For value investors, there comes a point in every cycle when it becomes exceedingly difficult to be a contrarian, requiring every ounce of discipline to stay true to one’s principles. That’s where we found ourselves in the fourth quarter.
As other investors seemed to buy into the notion that they could have their cake (moderating inflation) and eat it too (ongoing growth), the wall of worry that every market must climb seemed to evaporate overnight. After falling in the first four weeks of the quarter, small-, mid-, and large-cap stocks surged starting in late October, led by speculative, highly leveraged companies that stand to benefit in the early stages of a new cycle.
Since the end of October, the broad market delivered more than a year’s worth of gains in just nine weeks, with the all-cap Russell 3000® Index up 15.1% and the Russell 2000® Index of small stocks surging 22.4%.
Never mind that Federal Reserve policy generally acts with a lag, which means bad news may yet emerge in the coming months. Forget, for the moment, that there are two major ground wars being fought with the potential to impact oil prices. And let’s also ignore the collapse of the personal savings rate and record credit card debt, which hints at further challenges for the consumer economy.
All of these concerns notwithstanding, the consensus view seems to be that the Federal Reserve will be able to stick a “soft landing” and slash interest rates aggressively this year. With the futures market pricing in six potential rate cuts in 2024, even the fixed income market is embracing this narrative, with yields on 10-Year Treasuries down from close to 5% in late October to approximately 3.9% at the end of the quarter, further emboldening risk-taking.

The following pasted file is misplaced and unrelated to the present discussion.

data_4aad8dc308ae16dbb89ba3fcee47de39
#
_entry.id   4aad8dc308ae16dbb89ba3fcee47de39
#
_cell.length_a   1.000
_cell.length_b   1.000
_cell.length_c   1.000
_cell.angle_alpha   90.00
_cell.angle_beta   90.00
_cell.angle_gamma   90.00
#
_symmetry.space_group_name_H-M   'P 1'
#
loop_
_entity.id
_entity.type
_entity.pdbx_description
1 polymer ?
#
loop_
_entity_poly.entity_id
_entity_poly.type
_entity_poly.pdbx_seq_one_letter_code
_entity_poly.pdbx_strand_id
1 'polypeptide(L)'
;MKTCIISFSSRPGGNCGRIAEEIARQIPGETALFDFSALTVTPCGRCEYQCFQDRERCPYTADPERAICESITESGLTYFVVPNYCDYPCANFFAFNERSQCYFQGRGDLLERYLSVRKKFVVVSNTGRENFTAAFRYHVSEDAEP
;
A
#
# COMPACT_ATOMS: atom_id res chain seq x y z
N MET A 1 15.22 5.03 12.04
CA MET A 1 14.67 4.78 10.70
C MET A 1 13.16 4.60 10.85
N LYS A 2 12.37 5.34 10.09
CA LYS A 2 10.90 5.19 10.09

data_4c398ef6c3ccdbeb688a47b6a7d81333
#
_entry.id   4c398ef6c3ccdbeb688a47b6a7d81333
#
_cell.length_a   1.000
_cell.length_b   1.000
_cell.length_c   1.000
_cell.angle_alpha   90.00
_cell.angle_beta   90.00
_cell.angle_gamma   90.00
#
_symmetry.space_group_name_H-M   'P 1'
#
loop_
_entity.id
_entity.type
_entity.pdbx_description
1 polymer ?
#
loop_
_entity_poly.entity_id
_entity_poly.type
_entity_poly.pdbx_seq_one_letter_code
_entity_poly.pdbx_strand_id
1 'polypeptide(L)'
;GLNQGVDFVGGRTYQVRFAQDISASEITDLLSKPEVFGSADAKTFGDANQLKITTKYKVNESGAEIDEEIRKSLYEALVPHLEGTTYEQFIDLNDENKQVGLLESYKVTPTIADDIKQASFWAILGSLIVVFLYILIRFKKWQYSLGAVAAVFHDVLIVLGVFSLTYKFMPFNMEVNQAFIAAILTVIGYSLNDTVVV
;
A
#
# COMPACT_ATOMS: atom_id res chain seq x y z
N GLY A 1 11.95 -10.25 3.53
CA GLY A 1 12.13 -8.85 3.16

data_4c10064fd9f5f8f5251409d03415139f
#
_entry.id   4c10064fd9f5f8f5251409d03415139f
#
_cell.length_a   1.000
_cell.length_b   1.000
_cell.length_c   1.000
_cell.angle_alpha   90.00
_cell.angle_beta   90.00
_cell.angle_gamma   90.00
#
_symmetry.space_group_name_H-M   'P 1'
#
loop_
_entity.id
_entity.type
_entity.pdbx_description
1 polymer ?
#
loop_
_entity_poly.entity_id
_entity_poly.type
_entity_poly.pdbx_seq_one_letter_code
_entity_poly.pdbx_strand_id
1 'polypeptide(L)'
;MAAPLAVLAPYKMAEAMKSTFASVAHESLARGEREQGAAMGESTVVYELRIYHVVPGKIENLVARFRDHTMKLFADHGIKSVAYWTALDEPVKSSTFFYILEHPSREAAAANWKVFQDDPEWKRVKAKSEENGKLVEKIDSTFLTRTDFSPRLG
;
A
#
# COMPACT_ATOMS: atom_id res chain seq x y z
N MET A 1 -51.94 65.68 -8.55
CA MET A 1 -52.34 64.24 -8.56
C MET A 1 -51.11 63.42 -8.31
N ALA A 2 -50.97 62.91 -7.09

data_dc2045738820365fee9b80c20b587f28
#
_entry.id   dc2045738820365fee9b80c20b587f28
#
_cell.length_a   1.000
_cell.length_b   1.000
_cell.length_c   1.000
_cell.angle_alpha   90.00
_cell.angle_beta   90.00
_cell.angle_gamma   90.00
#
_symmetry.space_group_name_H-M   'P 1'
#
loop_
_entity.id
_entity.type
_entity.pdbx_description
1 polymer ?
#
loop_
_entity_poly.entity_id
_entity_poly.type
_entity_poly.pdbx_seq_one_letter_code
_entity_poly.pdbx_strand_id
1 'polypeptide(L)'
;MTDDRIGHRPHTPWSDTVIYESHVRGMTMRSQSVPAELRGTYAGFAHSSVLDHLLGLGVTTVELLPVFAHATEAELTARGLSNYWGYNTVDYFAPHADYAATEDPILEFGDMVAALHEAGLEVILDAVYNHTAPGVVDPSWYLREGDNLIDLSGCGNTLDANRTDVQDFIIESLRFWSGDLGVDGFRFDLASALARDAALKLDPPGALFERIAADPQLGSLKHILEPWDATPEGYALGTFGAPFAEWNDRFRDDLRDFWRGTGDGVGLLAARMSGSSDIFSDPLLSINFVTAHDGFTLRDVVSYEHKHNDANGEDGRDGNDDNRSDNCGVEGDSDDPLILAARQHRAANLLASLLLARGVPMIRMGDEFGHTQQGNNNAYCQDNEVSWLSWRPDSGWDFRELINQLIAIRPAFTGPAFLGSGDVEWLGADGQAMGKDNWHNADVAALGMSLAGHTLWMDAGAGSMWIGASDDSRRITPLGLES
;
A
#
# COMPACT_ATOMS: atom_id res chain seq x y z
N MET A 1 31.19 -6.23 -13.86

As demoralizing as this environment is for fundamentally driven, defensive-minded investors like us, it is risky—and late in the game—to jump on the bandwagon. Instead, we believe this is the time to look for opportunities that fit our process while sticking to our guns and making good decisions based on Heartland’s time-tested principles.
In the fourth quarter, the Value Plus Strategy returned approximately 7%, trailing the Russell 2000® Index, which returned 15.3%. The underperformance was attributable to our defensive positioning, stock selection (particularly in Energy), and underweight exposure to early cycle parts of the market such as Financials, which were the benchmark’s best-performing sector.
The Value Plus portfolio is constructed with low-volatility, low-debt stocks that can thrive in good times and bad. Starting in late October, though, high-beta, highly leveraged, early-cycle companies came into favor, especially as investors grew convinced that a soft landing was at hand. Historically, in periods when the portfolio has been underweight to certain sectors that detracted from performance, certain overweights have compensated. In the fourth quarter, however, our allocation decisions weren’t of much assistance.
The fact is that the portfolio has been too defensively positioned given the current euphoria in the markets. But we also believe that this is a phase in the cycle where the market is pleading with contrarians to capitulate to current perspectives.
We have made some modest pivots, including aligning sector allocations more closely to benchmark weightings where possible. In a market rewarding high-beta stocks, where the portfolio has little exposure, we are also looking for beta—but only when it overlaps with our 10 Principles of Value Investing™, which require us to look for well-managed, financially strong businesses with sound balance sheets trading at attractive prices to help create a margin of safety. Our process can coincide with some higher-octane names, but we remain extremely disciplined when it comes to key considerations such as leverage, financial soundness, and valuations.
In addition to these steps, during the quarter we trimmed some positions for tax purposes, which were beaten down when self-help strategies didn’t progress as hoped—and where we now have less conviction. As we have been patiently looking for ways to deploy the proceeds of those sales, the temporary increase in cash was also a drag on performance in the fourth quarter.
Without question, this has been a challenging environment for the Value Plus Strategy. While we can’t completely ignore the current environment—even if we disagree with some core economic assumptions—we must stay true to ourselves and our process. That’s why we believe in Heartland’s 10 Principles of Value Investing™, which are non-negotiable elements that we look for in any investment under consideration. As famed fund manager Seth Klarman has pointed out, the essential characteristics of value investing are “patience, discipline, and risk-aversion.” We believe turning our backs on those values in the short term is a sure-fire recipe for underperforming in the long run.